4) Hay samples must be taken from fields with a minimum maturity or regrowth of at least 25 days to ensure fair competition. 5) Hay samples must have been dried in the field. Samples must not have been artificially dried in a barn, by forced air, fans, etc. 6) Fill a one-gallon Ziploc bag with naturally field-dried core samples taken from at least 5 different bales (rolls or squares) from the same farm, same field and cut under uniform conditions. 7) Forage samples submitted for the contest must be a core sample taken with a hay probe. Contact your county Extension agent for help if needed. 8) Fill a second one-gallon bag with whole hay from the same cutting to be used as a display sample. 9) Any samples with nitrates above 4,500 parts per million will be disqualified. 10) Any sample with moisture above 18 percent will be disqualified. Joe McManus is assistant director of the GFB Commodities/Marketing Department.
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Georgia Farm Bureau News August 2016/ 15
By Jennifer Whittaker _____________________________________
phens, one of the owners of the Northeast Georgia Livestock sale barn in Athens, discussed the downturn in cattle prices and suggested things cattle producers can do to get higher prices for their cows. “The more you can do on your farm as far as castration and vaccinations means more money in your pocket,” Stephens said. He also encouraged owners to wean their calves for 45-60 days prior to selling them so they are over the stress of being weaned when sold.
eorgia Farm Bureau members who took the organization’s “Farm to Fork: Beef Cattle Experience Tour,” can tell you where the beef is and how it’s produced. Held June 14-16, the tour rolled through Georgia’s Piedmont Region around Athens visiting beef farms, UGA research facilities, a feed mill and the UGA Veterinary College’s Teaching Hospital. Tour stops highlighted how producers are using improved genetics, high quality feed and medical advances to produce the tastiest, safest beef possible.
UGA forage research
Seedstock to sale barns
Photo by Jennifer Whittaker
The first stop on the tour was CAM Ranches in Oglethorpe County owned by the McPeake Family. CAM Ranches raises Angus seedstock intended to progress the genetics of cow-calf herds to which the registered cattle are sold. Dr. Charles McPeake, who retired from the UGA College of Agricultural & Environmental Sciences in 2005, gave an overview of the genetic work he and his, son, Andrew, do at their farm. CAM Ranches has three bulls in the Select Sire stable – GAR Profit, GAR Fruition, GAR Advanced and a fourth – GAR 100x coming on. During lunch at the Oglethorpe County Ag Center that was a delicious Sunday-style dinner with beef pot roast, GFB Women’s Committee Chairman Melanie Sanders welcomed the group to her county. Todd Ste-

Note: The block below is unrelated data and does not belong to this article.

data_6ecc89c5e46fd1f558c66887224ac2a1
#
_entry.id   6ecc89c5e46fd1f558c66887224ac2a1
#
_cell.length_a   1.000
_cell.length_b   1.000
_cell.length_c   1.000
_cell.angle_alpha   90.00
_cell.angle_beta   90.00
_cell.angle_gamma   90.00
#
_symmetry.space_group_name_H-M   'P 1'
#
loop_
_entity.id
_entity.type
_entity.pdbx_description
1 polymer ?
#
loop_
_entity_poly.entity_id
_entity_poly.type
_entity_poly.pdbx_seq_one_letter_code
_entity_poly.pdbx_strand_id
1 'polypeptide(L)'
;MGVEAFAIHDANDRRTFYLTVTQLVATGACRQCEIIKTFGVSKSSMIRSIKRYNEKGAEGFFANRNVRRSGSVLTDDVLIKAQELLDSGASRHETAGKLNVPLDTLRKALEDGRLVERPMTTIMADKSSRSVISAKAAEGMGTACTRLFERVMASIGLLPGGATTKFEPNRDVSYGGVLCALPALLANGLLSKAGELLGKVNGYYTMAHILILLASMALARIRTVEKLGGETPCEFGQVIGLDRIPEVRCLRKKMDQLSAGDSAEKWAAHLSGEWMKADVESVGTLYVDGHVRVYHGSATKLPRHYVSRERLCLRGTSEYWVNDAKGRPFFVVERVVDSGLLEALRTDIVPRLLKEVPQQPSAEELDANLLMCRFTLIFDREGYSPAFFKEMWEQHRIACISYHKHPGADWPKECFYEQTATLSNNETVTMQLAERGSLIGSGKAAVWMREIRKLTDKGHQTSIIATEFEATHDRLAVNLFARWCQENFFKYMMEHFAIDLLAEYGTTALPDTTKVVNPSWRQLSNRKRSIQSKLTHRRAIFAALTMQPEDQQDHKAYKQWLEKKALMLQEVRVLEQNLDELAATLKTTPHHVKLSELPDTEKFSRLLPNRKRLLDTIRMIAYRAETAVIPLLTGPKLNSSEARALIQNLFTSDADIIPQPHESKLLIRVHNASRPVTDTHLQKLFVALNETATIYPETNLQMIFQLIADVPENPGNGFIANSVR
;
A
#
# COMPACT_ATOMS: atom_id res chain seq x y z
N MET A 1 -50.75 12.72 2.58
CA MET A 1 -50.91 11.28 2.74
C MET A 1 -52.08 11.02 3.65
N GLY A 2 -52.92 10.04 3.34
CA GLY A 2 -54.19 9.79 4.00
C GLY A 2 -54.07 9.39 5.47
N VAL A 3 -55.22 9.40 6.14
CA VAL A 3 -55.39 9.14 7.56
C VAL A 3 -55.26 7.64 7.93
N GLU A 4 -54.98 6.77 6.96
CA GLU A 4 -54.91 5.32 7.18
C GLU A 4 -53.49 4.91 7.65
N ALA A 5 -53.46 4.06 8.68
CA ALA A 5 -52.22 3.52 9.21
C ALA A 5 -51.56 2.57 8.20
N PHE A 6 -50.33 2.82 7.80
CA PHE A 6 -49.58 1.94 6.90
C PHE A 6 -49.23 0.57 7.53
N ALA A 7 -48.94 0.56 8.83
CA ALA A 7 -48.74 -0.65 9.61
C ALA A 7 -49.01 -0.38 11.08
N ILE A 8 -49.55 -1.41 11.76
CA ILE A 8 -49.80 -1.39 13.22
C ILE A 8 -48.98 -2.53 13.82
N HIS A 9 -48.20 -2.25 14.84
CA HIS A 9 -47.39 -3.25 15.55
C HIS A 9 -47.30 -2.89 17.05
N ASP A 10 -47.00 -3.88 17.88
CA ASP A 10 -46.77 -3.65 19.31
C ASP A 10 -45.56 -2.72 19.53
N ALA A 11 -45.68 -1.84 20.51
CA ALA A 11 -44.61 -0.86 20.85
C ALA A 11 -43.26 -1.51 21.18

Dodge County Farm Bureau member Joan Tripp & her grandson, Clint Lee, check out a donor cow from which CAM Ranches collects eggs to produce embryos. Visit http:// tinyurl.com/CAMRanches to see more photos from this stop.
16 / August 2016
At the University of Georgia J. Phil Campbell Research & Education Center in Watkinsville, GFB members learned about cattle and forage research UGA is conducting with its 200 plus-head Angus herd. The farm conducts grazing research, watershed research and organic crop production research. The center was formerly a USDA research facility until it was closed in 2012. The station was transferred to the UGA College of Agricultural & Environmental Sciences in 2013. Eric Elsner, superintendent of the Campbell Center, and Dr. Dennis Hancock, UGA Associate Professor of Crop & Soil Science/ Forage Extension Specialist, told tour participants about alfalfa research being conducted on the Campbell Center. Tour attendees got to inspect a field of Bulldog 505 Alfalfa interseeded in a Bermudagrass field. Hancock outlined the benefits of growing alfalfa for building up soil quality. Alfalfa is a legume and adds nitrogen to the soil. Hancock said UGA has developed three varieties that can be grown in Georgia: Bulldog 505, which can be grown statewide; Bulldog 805, which is best for South Georgia, and Alfagraze 600 Roundup Ready. “Producers who have interseeded alfalfa in their Bermudagrass fields have seen their production costs drop from $110 an acre to less than $70 an acre due to decreased nitrogen requirements,” Hancock said.